By the way, you remember Reno, right? Red hair, cocky attitude, murdered thousands of people in what the original game considered its plot’s second-greatest atrocity? He’s free of all charges and we still have a working relationship with him, and now he’s dedicated comic relief! In any event, the implication is that Cloud is refusing to answer his phone so he doesn’t have to talk to anyone, even Tifa, or mass-murderers for that matter. As he settles into his motorcycle, Cloud feels a sharp pain on his arm.
We return to the Buster Sword all of a sudden, and three motorcycles pull up ridden by three grey-haired figures, the figure in the middle kicking down the Buster Sword. Now, in an earlier draft of this Journal, I tried withholding the names of these characters until they were properly introduced, but it got a little confusing. Instead, I’ll just introduce them from left to right in the attached screenshot: Yazoo, Kadaj, and Loz. I think “Yazoo” would have been my sign to take away Tetsuya Nomura’s pen send him to bed early, but whatever you say, Square Enix. Kadaj seems to be in charge, and they start talking about someone they call their “big brother.”
Kadaj here is voiced by Steve Staley, probably best known for the role of Neji on Naruto, though his career in anime goes back quite a ways. Yazoo is Dave Wittenberg, a fellow Naruto cast member, where he plays Kakashi, though I think we can all agree that his greatest role was in Gravity Falls, where he played the Time Baby. Loz, meanwhile, is Fred Tatsciore. He’s also in Naruto (in fact, I think I might just stop referencing Naruto in these bios, since more than half the cast seems to have been pulled from there), where he plays Kakuzu and Gato, but he’s also in so many currently running shows (at the time I write this, in late 2016) that I’m frankly astonished he has time to sleep.
Yazoo discusses the possibility that “Mother” might be with their big brother, but Kadaj isn’t certain. Just then, Cloud passes by them below, and Yazoo and Loz drive off after him, leaving Kadaj behind. In what may be my favourite effect in the movie, dark lines of shadow stretch from their bikes and cause monstrous dogs to appear alongside Cloud. And since that’s my favourite effect in the film, I am delighted to announce that it will be all downhill from here!
Cloud sees the monsters and activates something on the Fenrir that causes it to pop open and reveal a whole bevy of swords. Like an inverted porcupine. These are Cloud’s “fusion swords,” and he can mix, match and attach them to make all kinds of weapons, including a big sword about the size of the original Buster Sword (actually, it might be more correct to the Japanese name to say “these are parts of Cloud’s ‘fusion sword,'” singular, with “fusion sword” being the completed weapon rather than the smaller weapons). The fusion sword is about as anime as you can get, and Cloud uses the smaller ones to fight the monsters off. Yazoo and Loz identify Cloud as “Brother” during the chase, and accuse him of hiding “Mother” from them. Meanwhile, Kadaj is on his cell phone, arguing with someone who he thinks has “Mother” (why are these three working on different sets of information?). After an argument, he orders the person on the other end of the line to “put the president on.”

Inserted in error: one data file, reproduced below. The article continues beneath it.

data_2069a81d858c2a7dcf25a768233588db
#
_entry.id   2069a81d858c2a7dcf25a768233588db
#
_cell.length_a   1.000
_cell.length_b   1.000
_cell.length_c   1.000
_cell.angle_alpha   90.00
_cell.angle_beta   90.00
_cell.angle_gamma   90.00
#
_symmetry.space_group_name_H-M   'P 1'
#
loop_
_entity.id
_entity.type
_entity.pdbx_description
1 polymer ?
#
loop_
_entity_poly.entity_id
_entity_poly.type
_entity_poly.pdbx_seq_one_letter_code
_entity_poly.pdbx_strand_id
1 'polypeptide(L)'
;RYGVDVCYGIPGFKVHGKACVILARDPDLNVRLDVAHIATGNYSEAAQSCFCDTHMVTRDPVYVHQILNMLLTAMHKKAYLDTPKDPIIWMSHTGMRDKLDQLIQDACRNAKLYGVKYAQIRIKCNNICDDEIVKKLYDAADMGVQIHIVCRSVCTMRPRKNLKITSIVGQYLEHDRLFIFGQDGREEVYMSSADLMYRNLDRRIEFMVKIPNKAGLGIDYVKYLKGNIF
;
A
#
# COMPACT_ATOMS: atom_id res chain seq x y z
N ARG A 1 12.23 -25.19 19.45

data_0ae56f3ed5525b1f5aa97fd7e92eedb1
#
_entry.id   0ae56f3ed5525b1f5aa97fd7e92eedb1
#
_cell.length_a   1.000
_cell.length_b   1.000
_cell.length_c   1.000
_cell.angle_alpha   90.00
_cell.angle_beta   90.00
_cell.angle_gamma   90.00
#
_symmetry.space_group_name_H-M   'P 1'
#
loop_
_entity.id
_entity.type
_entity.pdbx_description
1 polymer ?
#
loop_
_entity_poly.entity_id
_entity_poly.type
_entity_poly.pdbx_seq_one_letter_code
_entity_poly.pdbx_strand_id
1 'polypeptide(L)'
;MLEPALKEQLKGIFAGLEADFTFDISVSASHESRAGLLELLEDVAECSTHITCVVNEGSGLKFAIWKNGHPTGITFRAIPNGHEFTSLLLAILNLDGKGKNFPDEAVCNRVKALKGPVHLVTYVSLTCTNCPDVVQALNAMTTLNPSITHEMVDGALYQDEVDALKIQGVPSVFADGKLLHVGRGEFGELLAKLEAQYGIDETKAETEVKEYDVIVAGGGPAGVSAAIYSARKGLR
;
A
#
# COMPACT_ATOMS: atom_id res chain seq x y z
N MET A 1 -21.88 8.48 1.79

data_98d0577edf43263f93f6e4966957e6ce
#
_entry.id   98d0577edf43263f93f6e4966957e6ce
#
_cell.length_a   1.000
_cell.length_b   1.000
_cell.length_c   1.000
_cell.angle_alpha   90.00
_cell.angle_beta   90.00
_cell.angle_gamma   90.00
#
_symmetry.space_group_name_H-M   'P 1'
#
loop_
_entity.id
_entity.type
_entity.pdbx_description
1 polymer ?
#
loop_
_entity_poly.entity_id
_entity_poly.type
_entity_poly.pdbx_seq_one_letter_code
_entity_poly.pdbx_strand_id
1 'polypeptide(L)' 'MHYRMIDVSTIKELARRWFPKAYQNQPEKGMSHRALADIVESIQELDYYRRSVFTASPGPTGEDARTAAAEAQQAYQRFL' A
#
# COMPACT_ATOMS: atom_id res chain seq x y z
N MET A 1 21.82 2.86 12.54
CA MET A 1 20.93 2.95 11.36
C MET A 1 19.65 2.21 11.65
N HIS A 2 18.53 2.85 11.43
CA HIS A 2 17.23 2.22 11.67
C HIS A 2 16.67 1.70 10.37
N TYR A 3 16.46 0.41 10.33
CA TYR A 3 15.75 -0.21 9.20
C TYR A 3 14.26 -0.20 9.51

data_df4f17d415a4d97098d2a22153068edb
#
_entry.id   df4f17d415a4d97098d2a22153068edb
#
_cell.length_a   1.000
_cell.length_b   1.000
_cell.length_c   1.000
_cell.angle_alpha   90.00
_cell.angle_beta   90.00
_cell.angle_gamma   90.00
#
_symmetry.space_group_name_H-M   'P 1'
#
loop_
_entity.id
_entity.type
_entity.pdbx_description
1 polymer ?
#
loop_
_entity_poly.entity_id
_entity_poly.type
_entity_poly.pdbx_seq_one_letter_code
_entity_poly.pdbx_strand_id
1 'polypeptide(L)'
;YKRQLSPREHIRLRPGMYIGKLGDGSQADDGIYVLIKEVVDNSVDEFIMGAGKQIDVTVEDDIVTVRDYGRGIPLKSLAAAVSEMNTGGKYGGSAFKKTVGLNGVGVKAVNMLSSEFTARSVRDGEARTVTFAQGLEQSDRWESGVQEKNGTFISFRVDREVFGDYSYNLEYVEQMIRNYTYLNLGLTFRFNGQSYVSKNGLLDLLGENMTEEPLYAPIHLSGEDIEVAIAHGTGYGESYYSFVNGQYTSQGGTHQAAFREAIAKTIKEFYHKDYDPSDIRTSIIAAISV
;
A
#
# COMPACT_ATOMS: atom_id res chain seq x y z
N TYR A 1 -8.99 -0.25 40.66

On the ground, Cloud is about to be taken down by monsters when Kadaj, finished with his phone call, snaps his fingers and the monsters all vanish. Cloud notices Kadaj as Loz and Yazoo pull away, and then… continues on his way as though nothing had happened!
We catch up with Cloud later down the road, where he’s listening to a message from Barret on the phone. Barret is voiced by Beau Billingslea, a frequent anime voice actor with credits in Cowboy Bebop, Naruto, Bleach, and of course that anime classic: Hannah Montana: The Movie. Barret is talking about finding a huge gusher of oil, and that he’ll be coming home soon.
To Kyle, this phone call one of the film’s big betrayals of the original game. Kyle feels that Barret turning to oil undermines both Barret’s FFVII motivation, and the game’s environmentalism in general. This is not even explained in the film, like everything else. In the short stories (and be aware that Barret’s short story was published after the film’s initial launch), we see Barret going through a character arc where he tries to find a purpose after he faces up to the guilt of killing innocents in the reactor bombings. He ultimately decides to find a replacement for Mako so that people will be able to reconnect and rebuild with quasi-modern technology, especially when it comes to helping victims of Geostigma. He ends up working with Cid and restarts the world’s fossil fuel industry. I feel this is a great arc for Barret, but fails in how it wasn’t included in the film, wasn’t shared outside of Japan, and–oh yeah! Kyle’s still right that this flies in the face of FFVII’s environmentalism.